Right Conveyancing FAQ hero


Are there any hidden extras?

No. Any attempt to mislead you as to the total to be paid for costs and expenses is unprofessional and unlawful.

Will there be any additional costs?

Yes, but only if you ask Right Conveyancing for additional work to be undertaken.

Are there any abortive charges?

Possibly. We will have commenced work on your behalf immediately upon receipt of your instructions and will charge a reasonable fee according to all of the circumstances of the matter not proceeding. If the other side withdraws or you decide at an early stage not to proceed, our abortive charges are typically between £100 and £150. If we have completed all of the work up to the point of exchange of contracts and you decide not to proceed it might be fair to charge a fee in the region of £250 or more.

Are there any other charges when buying?

If you are buying a leasehold property you will have to give notice of your purchase to the landlord and pay the landlord’s registration fees and you may have to pay additional costs if you are to become a member of a management company controlled by the residents in the building or, if you are required under the terms of the lease, to enter into direct covenants with the landlord. We will not be able to identify these charges until we have received the relevant paperwork from the seller’s conveyancer.

Are there any other charges when selling?

If you are selling a leasehold property, fees may be charged by the landlord or managing agents for supplying information concerning the arrangements for repair and insurance of the building as a whole. Also you may need the landlord’s consent to the transfer of the flat in which event you will have to pay the landlord’s legal costs.

Shall we arrange a meeting?

It is not normally necessary for there to be a meeting. Prior to exchange of contracts you should receive a written report for you to read at your convenience in the comfort of your own home. Any points that require clarification can normally be dealt with quite quickly by a telephone call but if a meeting is more appropriate or, if you prefer one, this can be arranged.

Can the other side withdraw?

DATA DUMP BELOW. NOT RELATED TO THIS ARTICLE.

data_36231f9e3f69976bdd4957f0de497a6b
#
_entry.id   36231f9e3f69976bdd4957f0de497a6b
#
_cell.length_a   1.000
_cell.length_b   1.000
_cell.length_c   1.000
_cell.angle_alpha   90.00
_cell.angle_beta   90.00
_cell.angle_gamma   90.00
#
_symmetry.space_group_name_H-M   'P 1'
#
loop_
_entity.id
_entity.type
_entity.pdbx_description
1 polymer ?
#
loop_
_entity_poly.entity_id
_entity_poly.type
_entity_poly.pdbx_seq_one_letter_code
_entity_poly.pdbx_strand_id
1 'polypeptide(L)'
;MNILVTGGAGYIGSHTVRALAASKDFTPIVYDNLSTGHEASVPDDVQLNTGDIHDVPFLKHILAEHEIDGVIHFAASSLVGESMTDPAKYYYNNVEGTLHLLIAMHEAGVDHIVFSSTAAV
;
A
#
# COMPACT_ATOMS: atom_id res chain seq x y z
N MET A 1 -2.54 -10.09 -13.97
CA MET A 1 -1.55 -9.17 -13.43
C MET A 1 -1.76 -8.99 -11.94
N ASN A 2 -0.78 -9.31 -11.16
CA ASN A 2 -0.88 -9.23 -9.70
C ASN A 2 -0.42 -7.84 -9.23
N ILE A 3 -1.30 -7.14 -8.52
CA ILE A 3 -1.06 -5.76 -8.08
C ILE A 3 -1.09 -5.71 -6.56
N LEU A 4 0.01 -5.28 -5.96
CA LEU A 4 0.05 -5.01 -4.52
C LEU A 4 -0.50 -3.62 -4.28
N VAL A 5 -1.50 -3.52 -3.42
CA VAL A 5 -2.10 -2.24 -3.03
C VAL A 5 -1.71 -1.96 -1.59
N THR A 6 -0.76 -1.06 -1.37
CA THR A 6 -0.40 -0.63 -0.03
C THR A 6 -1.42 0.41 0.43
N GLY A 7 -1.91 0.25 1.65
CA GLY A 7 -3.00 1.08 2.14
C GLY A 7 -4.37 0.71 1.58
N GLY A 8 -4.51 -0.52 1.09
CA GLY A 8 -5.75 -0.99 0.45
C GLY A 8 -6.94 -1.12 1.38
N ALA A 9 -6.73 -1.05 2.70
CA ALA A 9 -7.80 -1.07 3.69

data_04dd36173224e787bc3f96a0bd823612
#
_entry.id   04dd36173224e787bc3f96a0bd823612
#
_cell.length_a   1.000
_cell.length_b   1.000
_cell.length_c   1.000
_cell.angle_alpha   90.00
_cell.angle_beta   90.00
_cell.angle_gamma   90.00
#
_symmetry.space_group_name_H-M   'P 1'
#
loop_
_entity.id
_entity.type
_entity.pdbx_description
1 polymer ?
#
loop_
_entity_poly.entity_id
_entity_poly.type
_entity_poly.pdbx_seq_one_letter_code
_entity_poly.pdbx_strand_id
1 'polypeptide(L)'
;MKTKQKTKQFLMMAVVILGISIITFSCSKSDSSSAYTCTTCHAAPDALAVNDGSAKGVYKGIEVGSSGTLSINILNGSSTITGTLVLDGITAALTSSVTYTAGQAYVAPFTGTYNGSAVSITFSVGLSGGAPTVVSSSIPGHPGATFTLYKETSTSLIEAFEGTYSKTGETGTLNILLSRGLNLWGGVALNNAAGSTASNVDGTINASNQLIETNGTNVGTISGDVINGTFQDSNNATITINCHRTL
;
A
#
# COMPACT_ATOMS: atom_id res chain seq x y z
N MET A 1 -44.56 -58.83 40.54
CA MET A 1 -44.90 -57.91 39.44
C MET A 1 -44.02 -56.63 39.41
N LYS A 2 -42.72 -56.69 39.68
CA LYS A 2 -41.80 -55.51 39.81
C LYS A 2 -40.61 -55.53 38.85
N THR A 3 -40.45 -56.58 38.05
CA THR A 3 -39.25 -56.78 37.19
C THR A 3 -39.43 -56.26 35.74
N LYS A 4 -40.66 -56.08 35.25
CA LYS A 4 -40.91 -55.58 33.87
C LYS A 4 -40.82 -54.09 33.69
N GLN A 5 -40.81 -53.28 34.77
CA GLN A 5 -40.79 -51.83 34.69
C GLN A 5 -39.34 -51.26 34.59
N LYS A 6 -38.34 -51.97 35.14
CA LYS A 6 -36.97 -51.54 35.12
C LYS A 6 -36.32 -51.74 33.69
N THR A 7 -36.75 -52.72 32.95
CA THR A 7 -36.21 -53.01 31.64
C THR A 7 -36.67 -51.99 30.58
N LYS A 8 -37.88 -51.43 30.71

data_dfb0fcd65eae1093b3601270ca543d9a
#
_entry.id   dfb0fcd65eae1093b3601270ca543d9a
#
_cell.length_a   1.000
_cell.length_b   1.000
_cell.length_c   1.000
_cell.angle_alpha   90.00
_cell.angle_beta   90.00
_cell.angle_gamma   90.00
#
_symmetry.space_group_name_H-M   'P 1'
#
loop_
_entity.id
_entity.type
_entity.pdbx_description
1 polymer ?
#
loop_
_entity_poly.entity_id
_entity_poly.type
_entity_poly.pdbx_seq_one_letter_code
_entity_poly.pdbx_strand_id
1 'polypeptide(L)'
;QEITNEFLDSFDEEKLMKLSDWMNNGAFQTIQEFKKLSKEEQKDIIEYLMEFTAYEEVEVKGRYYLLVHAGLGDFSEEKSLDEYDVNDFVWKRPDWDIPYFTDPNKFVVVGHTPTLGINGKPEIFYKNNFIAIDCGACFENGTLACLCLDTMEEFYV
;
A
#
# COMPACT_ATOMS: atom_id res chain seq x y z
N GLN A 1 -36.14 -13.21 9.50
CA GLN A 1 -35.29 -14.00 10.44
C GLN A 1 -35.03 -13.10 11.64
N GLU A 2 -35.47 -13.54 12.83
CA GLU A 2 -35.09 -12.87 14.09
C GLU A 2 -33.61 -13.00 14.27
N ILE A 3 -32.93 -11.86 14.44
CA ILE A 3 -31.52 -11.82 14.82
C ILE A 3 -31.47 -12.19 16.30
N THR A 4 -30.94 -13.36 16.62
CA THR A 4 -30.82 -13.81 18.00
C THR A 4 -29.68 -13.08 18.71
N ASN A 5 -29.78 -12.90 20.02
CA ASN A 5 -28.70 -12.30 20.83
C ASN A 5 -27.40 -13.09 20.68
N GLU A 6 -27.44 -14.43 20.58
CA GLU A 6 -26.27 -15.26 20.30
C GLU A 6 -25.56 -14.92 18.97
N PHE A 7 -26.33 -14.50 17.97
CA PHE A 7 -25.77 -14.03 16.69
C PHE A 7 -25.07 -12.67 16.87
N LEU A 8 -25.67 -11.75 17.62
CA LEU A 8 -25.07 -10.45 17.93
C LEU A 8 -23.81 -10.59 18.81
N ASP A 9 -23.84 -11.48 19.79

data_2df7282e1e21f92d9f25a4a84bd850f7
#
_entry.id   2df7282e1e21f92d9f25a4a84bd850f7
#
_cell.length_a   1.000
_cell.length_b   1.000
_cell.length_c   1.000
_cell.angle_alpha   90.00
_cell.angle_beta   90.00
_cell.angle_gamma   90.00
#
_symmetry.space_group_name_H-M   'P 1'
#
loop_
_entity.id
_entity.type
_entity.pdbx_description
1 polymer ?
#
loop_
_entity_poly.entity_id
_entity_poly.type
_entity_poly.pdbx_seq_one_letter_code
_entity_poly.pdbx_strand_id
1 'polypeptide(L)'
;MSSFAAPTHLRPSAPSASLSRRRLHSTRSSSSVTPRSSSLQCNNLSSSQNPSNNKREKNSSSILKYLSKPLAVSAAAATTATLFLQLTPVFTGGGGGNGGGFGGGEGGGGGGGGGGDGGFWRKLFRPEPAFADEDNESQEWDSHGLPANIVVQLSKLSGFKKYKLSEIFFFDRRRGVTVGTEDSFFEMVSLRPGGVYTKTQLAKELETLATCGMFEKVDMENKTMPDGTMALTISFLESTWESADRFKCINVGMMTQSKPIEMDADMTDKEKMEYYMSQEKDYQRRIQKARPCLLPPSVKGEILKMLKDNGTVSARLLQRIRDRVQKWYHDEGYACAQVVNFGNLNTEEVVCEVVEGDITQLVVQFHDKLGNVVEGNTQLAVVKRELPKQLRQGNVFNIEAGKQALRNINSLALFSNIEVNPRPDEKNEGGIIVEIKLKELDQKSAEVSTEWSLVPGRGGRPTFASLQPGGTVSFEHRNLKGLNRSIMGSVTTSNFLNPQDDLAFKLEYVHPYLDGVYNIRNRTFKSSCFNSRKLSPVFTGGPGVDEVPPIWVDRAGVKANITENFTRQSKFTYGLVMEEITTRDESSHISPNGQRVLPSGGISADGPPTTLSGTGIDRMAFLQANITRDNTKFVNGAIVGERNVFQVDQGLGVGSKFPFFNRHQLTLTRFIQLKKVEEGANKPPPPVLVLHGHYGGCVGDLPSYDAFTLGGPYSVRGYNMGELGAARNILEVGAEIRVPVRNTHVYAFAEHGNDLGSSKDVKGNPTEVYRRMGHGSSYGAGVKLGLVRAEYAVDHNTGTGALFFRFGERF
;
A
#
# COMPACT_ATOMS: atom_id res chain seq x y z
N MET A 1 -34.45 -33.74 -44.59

Until contracts are exchanged and dated both sides are free to withdraw from the transaction without penalty.

When are contracts exchanged?

We cannot predict when contracts will be exchanged. It is often said the average time is six weeks. This is just a guide. The timing will depend on the circumstance of your move. These circumstances are unique and unpredictable at the outset. It is human nature to act in ones own interest and the seller or buyer may have their own reasons for a delay. If you are in a chain of transactions the reasons for delay are magnified.

How are contracts exchanged?

The contract is prepared in duplicate by the seller’s conveyancer and, subject to approval by the buyers conveyancer, it is then signed separately by the seller and buyer. Each side must deliver their signed contract to their conveyancer with instructions to proceed to exchange contracts. The two conveyancers then effect a formal exchange of contracts by means of professional undertakings and the parties then become legally committed to proceed with the transaction. You do not need to be present at the time of exchange.

What happens after the exchange of contracts?

During the period between exchange of contacts and completion there will be other documents for you to sign and you should keep in touch with your conveyancer. It is not a good idea to book a holiday abroad just before completion.

When do I pay the deposit and how much is needed?

Your conveyancer will need cleared funds for the deposit at the time of exchange of contracts. By convention the deposit is normally 10% of the purchase price. You should not confuse the amount of the deposit with the percentage of your mortgage offer. Your deposit is simply a payment on account of the purchase price with the balance being payable on the day of completion regardless of what finance is being supplied by way of mortgage.

When does completion take place?

The completion date is agreed to suit the requirements of the parties and is fixed at the time of exchange of contracts. The completion date is dependent on many factors such as: removal van, time off work, drawdown of funds, holidays, school terms, etc. The completion date will be inserted in the contract by the parties’ conveyancers and it is only then that the parties are legally committed to complete on the agreed date. If either side fails to complete on the agreed completion date, liability will arise for damages for breach of contract.

Do we need to meet on the day of completion?

No. Completion is dealt with between the conveyancers.

When do I pay?

At the outset you will be asked to pay £400 on account of the expenses to be incurred throughout the transaction. On a purchase you will be asked to pay the deposit to your conveyancer in time for exchange of contracts and you will be asked to pay the balance of the purchase price in time to allow your conveyancer to have cleared funds on the day of completion. Your conveyancer will deal direct with your bank or buildings society in obtaining the mortgage finance. Five working days’ notice is usually required.

What else do I need to know?

Contracts normally stipulate that completion must take by between 1:00pm and 2:00pm on the agreed day. If you are selling you should have vacated by the agreed time of day and delivered the keys to your estate agent or otherwise made arrangements for the keys to be handed to your buyer. The keys should not be handed over until your conveyancer has received the purchase monies from the buyer. If you are purchasing you should ensure your conveyancer is able to pass on the purchase monies to the seller’s conveyancer by the agreed time and you should check the property has been vacated.